Teen Talk. Talking To Teens...
Teen Talk - Live
Chris is taking “Teen Talk” on the road. If you are a member of a parent group or responsible for finding engaging speakers for student or youth groups, please contact Chris at www.chrislincoln-speaker.com
Talking To Teens
A year away from students has given me the opportunity to clarify my thoughts (putting many of them in writing on Hubpages). The problem is, I miss the human interaction. I’m happy to stay informed by email and Facebook, but one of the highlights of my job was simply talking to teens…
In an attempt to rectify that, I have decided that it is time to go on the road. Assemblies and presentations have been a part of my life for over twenty years, both doing them, and listening to them. I have spoken to many groups of parents, from nervous fifth grade parents anticipating the horrors of middle school, to happy graduating groups, and just about everything in between.
Even with the concerns of the parent groups, I can share, with humor, the message that they will survive, perhaps even enjoy, this period with their children.
I am also hoping that I will have many opportunities to speak with teens and tweens, as their issues and concerns are near and dear to my heart. I am not afraid of any topic, from drugs to sexuality, but my focus has always been on finding yourself; the great challenge of developing a strong moral core. And, understanding why you do what you do, even when you know it is not a great idea.
The impact of the ‘Teen Collective” is extraordinary, and goes far deeper than the often talked about ‘peer pressure’. Helping teens understand the effect, and empowering them to hone their individuality, is just as important as the messages to parents who bear witness to the struggle.
Teen Culture is an ever moving target, and it is a challenge to be able to connect with teens, as a group, or individuals, but I have found that simple honesty, sincerity and passion has always worked for me. It is important that the audience not feel ‘lectured at’, but ‘spoken with’. A fine line I think I have managed to tread most of the time.
I do have the advantage of real experience in their world, and having an accent (English) is different and apparently entertaining.
The ‘what’ is easy to define, the ‘how’ is proving to be the greater challenge. With no central agency effectively managing school speakers, marketing becomes a necessity. This is an area where I have little experience, and simply relying on word of mouth is unlikely to provide many leads for speaking opportunities. Oh, and there’s that economy thing…
So, once again I turn to the community on Hubpages, any bright ideas for me?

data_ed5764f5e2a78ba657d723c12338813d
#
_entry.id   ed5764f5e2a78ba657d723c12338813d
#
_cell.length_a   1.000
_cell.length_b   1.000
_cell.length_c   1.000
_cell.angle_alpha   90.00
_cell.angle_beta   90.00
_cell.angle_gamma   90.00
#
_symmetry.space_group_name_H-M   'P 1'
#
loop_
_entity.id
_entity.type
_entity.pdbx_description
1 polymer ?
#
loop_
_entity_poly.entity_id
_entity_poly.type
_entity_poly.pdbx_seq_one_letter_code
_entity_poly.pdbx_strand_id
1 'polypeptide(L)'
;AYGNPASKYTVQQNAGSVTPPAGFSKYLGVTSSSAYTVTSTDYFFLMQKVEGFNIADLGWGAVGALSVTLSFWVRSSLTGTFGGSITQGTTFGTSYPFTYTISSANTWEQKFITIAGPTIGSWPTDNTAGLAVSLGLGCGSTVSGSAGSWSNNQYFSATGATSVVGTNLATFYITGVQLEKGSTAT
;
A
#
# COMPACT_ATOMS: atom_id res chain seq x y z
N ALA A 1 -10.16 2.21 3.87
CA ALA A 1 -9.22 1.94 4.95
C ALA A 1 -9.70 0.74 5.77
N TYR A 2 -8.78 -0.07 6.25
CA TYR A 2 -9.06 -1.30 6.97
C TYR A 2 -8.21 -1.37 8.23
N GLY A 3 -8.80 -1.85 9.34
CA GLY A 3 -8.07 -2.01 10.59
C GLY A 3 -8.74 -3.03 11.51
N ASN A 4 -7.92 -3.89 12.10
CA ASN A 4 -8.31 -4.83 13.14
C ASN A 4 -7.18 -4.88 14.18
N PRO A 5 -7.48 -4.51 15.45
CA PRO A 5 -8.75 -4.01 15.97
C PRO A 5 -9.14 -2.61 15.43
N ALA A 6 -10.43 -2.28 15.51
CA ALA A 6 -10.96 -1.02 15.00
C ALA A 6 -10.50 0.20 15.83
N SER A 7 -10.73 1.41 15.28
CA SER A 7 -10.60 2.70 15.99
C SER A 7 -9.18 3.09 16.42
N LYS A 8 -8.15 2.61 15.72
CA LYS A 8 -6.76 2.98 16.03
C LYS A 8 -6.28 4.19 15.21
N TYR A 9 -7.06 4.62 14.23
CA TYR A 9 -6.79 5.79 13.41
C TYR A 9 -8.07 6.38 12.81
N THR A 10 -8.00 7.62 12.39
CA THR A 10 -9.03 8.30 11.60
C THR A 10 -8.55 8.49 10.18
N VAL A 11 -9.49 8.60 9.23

Back to the original point, talking to teens. This age group has reported to me, on many occasions, that there is a way of speaking to them that they appreciate. First, they hate being spoken down to. They are not mentally deficient (despite some actions to the contrary). Second, they hate it when someone deliberately speaks over their head, or uses language that they believe is the current idiom. The middle ground, which encompasses respect, patience and a clear thought process, is the way to go. Speak naturally, and with honesty. If you are passionate about something, be passionate. The point being that this age is expert at reading body language. They watch each other, and adults if they have to, like hawks. They know fake. They know condescension. They have zero respect for anyone (outside their circle) wasting their time.
Good lessons for public speaking, but equally valuable when talking one-on-one in family situations.
Like most people, teens want their opinions to be respected. Even when they sound entitled or rude or ill informed, they want you to filter and hear their message. “No one listens to us!” is a plaintive cry I have heard many, many times.
As the adult, you need to model both listening and speaking well. Is it fair to expect your child to listen to you, if they feel you never listen to them? If you do not patiently explain yourself, what inclination does your teen have to try?
Modeling the behavior you wish to see is the best, most appropriate, and most successful way to effect change. In current parlance, it is the key component of ‘Parenting Best Practice’. (“Because I say so…” works as badly now as it did when it was thrown at you as a child.)
And of course, all this takes time. Most issues in families come about by neglect, not deliberate action. We have busy lives, but time invested in communicating clearly, and fairly, with your children, from an early age, will pay dividends. Think about the time you invested in potty training, or teaching them to read. Surely, some quality time communicating with your teen is worth it?
I have found that this age group is slow to trust, but once they know you are genuine, they will be very open and honest. (Sometimes brutally so!) Both things I wanted and appreciated as both a principal and as a parent.
And of course their test of genuine is seeing change in action, not just words. I have asked for, and utilized, teen opinion on everything from scheduling, design of new classrooms to my writing and web site. I enjoyed (back in the day) being kept somewhat up to date on life from a teen perspective by my stepsons and their friends. (Realizing that I was about as cool as the middle of Death Valley in summer.)
So, the key is to talking to teens is personal integrity, supported by communicating clearly and honestly. It doesn’t sound so hard now, does it? And when your teen responds to you in the same manner, enjoy it, appreciate it, and appreciate them.
Potty training was probably easier…